Will Insurance Companies Pay for Video & Phone Therapy Sessions?

Will Insurance Companies Pay for Video & Phone Therapy Sessions?

The behavioral health landscape has experienced seismic changes over the past decade, in large part due to the growing footprint of telehealth. While it once may have seemed the realm of sci-fi to fire up a tablet and conduct a behavioral health session remotely, this practice is becoming more and more common. The benefits to online behavioral therapy are many for both patient and practitioner, and insurance companies are beginning to realize this.

Increasingly, Medicaid, as well as private payer insurance, cover online counseling and video therapy sessions. Because it’s still an emerging field, policy surrounding behavioral telehealth varies significantly between states. Understanding the factors that affect compensation will improve your ability to seek reimbursement for your telehealth patients.

If you are considering offering video and phone therapy sessions in your practice, you may wonder if your patients will have insurance coverage for telehealth or telemental health services. Here are the answers to some of our most frequently asked questions.

Table of Contents

Telemedicine vs. Telehealth: What’s the Difference?

The terms “telehealth” and “telemedicine” are often used interchangeably, but there are some differences between them. What is telehealth? The word has evolved into an umbrella term that encompasses a wider variety of remote and digital healthcare services. The Health Resources and Services Administration (HRSA) splits the definition of telehealth into four applications.

  • Live video conferencing: A two-way link between a care provider and a patient with both audio and video components.
  • Store-and-forward video conferencing: The transmission of a recorded health history to a practitioner. This is most common when patients need to interact with specialists.
  • Remote patient monitoring: The use of various devices to monitor and record medical data for review by a provider in a different location.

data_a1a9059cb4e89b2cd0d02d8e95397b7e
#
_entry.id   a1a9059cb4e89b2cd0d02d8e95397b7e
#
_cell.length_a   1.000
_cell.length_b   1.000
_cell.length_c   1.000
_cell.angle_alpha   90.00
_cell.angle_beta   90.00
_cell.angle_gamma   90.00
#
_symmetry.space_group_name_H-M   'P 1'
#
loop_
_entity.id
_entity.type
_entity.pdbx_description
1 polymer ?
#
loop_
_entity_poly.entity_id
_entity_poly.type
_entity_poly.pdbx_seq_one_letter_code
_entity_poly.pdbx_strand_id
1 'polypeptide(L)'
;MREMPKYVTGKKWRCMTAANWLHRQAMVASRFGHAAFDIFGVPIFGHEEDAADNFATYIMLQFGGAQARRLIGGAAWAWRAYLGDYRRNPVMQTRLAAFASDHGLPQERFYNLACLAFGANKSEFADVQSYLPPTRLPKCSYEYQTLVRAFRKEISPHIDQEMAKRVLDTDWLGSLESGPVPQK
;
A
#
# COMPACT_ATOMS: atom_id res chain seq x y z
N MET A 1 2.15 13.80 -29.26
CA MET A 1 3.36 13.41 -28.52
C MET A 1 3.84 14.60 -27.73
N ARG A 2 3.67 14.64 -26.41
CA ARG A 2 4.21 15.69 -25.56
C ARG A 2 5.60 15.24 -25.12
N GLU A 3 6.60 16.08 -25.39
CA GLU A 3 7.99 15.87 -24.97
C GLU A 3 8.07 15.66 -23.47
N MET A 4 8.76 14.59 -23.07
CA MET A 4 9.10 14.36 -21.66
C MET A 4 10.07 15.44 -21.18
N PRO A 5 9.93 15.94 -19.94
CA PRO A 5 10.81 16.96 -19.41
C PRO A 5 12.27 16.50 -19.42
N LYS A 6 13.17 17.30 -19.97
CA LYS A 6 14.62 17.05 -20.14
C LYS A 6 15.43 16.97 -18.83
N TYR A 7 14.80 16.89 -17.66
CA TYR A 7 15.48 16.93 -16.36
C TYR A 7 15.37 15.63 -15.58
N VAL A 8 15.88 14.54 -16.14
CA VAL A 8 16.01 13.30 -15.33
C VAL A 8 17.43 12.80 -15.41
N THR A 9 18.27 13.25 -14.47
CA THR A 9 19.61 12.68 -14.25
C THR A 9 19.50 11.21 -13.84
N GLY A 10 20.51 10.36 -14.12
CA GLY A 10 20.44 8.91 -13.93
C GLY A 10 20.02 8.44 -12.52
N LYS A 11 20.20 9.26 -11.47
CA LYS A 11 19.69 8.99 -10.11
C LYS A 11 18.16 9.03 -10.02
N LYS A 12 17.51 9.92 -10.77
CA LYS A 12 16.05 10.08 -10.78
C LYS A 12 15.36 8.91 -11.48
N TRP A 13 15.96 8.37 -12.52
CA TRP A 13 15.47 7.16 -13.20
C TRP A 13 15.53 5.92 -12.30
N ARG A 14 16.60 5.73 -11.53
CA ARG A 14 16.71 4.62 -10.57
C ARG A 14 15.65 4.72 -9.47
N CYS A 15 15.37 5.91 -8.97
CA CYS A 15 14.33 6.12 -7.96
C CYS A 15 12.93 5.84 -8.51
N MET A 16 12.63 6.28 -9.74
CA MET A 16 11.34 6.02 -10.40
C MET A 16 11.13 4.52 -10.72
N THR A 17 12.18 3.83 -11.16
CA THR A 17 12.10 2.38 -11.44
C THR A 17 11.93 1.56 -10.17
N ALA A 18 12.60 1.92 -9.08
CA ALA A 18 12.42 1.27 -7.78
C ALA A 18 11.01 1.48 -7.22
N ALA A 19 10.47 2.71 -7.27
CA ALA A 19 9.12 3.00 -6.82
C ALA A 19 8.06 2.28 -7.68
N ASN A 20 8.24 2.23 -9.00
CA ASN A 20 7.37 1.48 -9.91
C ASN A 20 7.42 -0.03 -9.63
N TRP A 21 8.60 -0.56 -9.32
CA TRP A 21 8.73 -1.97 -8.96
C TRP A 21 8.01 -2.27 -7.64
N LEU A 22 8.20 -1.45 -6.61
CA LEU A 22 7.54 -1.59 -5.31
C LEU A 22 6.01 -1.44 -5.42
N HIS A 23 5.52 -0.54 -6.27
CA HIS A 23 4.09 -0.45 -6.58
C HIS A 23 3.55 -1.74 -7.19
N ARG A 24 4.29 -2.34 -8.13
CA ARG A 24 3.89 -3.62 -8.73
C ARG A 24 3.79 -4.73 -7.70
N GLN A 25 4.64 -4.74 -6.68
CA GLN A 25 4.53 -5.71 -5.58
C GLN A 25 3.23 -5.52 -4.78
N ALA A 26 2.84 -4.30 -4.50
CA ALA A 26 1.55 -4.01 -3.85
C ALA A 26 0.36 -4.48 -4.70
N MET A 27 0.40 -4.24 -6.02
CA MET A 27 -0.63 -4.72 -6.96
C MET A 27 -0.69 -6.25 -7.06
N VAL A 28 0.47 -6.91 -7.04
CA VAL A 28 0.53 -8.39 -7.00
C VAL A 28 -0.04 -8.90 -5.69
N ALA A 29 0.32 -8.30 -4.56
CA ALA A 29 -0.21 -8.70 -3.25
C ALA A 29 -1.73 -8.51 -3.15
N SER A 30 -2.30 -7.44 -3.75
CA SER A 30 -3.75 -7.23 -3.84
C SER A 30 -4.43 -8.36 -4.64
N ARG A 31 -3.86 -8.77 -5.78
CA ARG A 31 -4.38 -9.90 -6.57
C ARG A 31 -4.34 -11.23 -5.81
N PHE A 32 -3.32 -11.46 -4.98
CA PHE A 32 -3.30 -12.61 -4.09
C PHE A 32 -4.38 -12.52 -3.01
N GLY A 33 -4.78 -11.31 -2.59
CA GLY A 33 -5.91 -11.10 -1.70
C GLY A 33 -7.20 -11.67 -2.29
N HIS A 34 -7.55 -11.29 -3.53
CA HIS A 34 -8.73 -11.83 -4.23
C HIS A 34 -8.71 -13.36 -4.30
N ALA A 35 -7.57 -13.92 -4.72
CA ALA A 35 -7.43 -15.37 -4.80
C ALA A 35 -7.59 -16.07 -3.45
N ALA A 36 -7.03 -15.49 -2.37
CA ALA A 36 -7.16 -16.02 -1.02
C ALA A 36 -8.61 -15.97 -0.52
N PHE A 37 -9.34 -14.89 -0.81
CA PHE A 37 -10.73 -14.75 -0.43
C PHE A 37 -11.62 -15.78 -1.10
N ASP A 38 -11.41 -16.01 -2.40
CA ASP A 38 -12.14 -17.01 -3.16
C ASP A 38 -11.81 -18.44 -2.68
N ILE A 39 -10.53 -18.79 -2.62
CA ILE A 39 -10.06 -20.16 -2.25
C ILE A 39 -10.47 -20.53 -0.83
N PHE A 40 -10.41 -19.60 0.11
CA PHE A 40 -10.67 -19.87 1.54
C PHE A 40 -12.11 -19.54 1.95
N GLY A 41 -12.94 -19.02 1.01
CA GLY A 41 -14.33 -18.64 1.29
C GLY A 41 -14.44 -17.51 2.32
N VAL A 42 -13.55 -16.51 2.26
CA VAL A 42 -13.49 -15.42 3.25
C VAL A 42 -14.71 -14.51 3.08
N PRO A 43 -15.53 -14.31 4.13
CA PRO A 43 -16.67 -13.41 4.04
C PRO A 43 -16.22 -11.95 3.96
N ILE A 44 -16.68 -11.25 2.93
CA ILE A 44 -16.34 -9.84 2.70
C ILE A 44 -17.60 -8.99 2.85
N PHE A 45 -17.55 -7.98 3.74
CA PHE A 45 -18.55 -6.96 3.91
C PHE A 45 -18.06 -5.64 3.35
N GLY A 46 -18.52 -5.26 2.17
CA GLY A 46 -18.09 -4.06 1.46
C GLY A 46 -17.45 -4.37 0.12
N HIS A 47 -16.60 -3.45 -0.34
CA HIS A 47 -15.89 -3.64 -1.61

• Mobile health (mHealth): Any form of health care or public health information that patients and providers access via mobile devices.

Telemedicine is defined as any diagnosis or treatment of patients in a geographically separated location through telecommunications technology. It includes physician activities like interpreting x-rays for a patient in another state, explaining the results of a blood test to a patient via video call or performing consultations in non-urgent scenarios. Telemedicine is a valuable tool in serving patients in rural locations who may not be able to travel to see a specialist in a larger city.

Behavioral health services can sometimes fall under the category of telemedicine. If you’re a psychiatrist or psychiatric nurse practitioner, your services may be covered under telemedicine. Psychologists, counselors and therapists provide services that are often referred to as “telebehavioral health” or “telemental health.” These terms fall under the general umbrella of telehealth, and that’s how you will bill for reimbursement.

What Is Telepsychiatry?

Telepsychiatry is a subset of telemedicine. It may involve a psychiatrist providing services such as psychiatric evaluations, therapy and management of prescribed medications. It may also involve a psychiatrist coordinating with primary care providers. Telepsychiatry services include therapy sessions, diagnosis of mental health disorders, medication management and emergency crisis intervention. These services may be performed via video chat, phone, or sometimes even text messaging.

One concern many practitioners have about conducting psychiatric therapy via Skype or other videoconferencing services is the efficacy of the practice. It may seem like a strange idea as so much of psychiatry depends on observation of the patient. In recent years the advancement of communications technology has made videoconferencing as crisp and clear as if you were there in person, and research supports this notion.

A formal review of telepsychiatry in the 21st century shows the practice to be as effective as traditional methods. One of the studies cited found that 83 percent of patients diagnosed with the Diagnostic and Statistical Manual of Mental Disorders (DSM-IV) using telepsychiatry received a correct diagnosis. Another study cited showed that rural patients using telepsychiatry received a wrong diagnosis only one to two percent of the time.

What Are the Benefits of Telepsychiatry?

Telepsychiatry and telemental health services have a range of benefits for both the patients and the practitioners. For patients, the greatest benefit may be increased access to mental health services. People in rural areas who live miles from the nearest grocery store are unlikely, and in many cases, unable to physically visit a mental health specialist. The elderly are another vulnerable group who have difficulty accessing medical and behavioral health care.

Even people who are otherwise able to attend in-person sessions may be more likely to engage in treatment when they can participate in sessions from their home. The convenience of telepsychiatry cannot be understated. Other benefits include:

  • Better integration of behavioral health care and primary care
  • Reduced need for trips to the emergency room
  • Reduced delays in care
  • Improved continuity and follow-up in care
  • Reduced barriers of stigma